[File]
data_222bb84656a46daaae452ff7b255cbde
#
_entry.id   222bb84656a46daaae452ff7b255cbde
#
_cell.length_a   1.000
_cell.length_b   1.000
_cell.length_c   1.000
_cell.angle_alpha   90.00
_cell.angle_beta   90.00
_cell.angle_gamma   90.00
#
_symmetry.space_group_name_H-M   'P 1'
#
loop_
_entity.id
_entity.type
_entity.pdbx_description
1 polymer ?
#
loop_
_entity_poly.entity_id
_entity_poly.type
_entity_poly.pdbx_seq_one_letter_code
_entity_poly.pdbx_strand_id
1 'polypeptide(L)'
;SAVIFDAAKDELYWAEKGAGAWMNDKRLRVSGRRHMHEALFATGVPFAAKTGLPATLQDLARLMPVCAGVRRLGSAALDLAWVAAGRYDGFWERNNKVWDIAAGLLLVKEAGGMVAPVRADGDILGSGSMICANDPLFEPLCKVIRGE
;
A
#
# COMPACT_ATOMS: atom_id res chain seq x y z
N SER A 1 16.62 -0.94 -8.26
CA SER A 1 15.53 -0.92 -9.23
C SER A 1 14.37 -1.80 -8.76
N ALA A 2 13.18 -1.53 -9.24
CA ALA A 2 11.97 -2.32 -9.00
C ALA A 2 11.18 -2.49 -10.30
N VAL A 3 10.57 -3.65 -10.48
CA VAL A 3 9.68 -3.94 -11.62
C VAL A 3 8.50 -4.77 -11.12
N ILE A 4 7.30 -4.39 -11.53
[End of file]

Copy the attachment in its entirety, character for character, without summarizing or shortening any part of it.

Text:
data_222bb84656a46daaae452ff7b255cbde
#
_entry.id   222bb84656a46daaae452ff7b255cbde
#
_cell.length_a   1.000
_cell.length_b   1.000
_cell.length_c   1.000
_cell.angle_alpha   90.00
_cell.angle_beta   90.00
_cell.angle_gamma   90.00
#
_symmetry.space_group_name_H-M   'P 1'
#
loop_
_entity.id
_entity.type
_entity.pdbx_description
1 polymer ?
#
loop_
_entity_poly.entity_id
_entity_poly.type
_entity_poly.pdbx_seq_one_letter_code
_entity_poly.pdbx_strand_id
1 'polypeptide(L)'
;SAVIFDAAKDELYWAEKGAGAWMNDKRLRVSGRRHMHEALFATGVPFAAKTGLPATLQDLARLMPVCAGVRRLGSAALDLAWVAAGRYDGFWERNNKVWDIAAGLLLVKEAGGMVAPVRADGDILGSGSMICANDPLFEPLCKVIRGE
;
A
#
# COMPACT_ATOMS: atom_id res chain seq x y z
N SER A 1 16.62 -0.94 -8.26
CA SER A 1 15.53 -0.92 -9.23
C SER A 1 14.37 -1.80 -8.76
N ALA A 2 13.18 -1.53 -9.24
CA ALA A 2 11.97 -2.32 -9.00
C ALA A 2 11.18 -2.49 -10.30
N VAL A 3 10.57 -3.65 -10.48
CA VAL A 3 9.68 -3.94 -11.62
C VAL A 3 8.50 -4.77 -11.12
N ILE A 4 7.30 -4.39 -11.53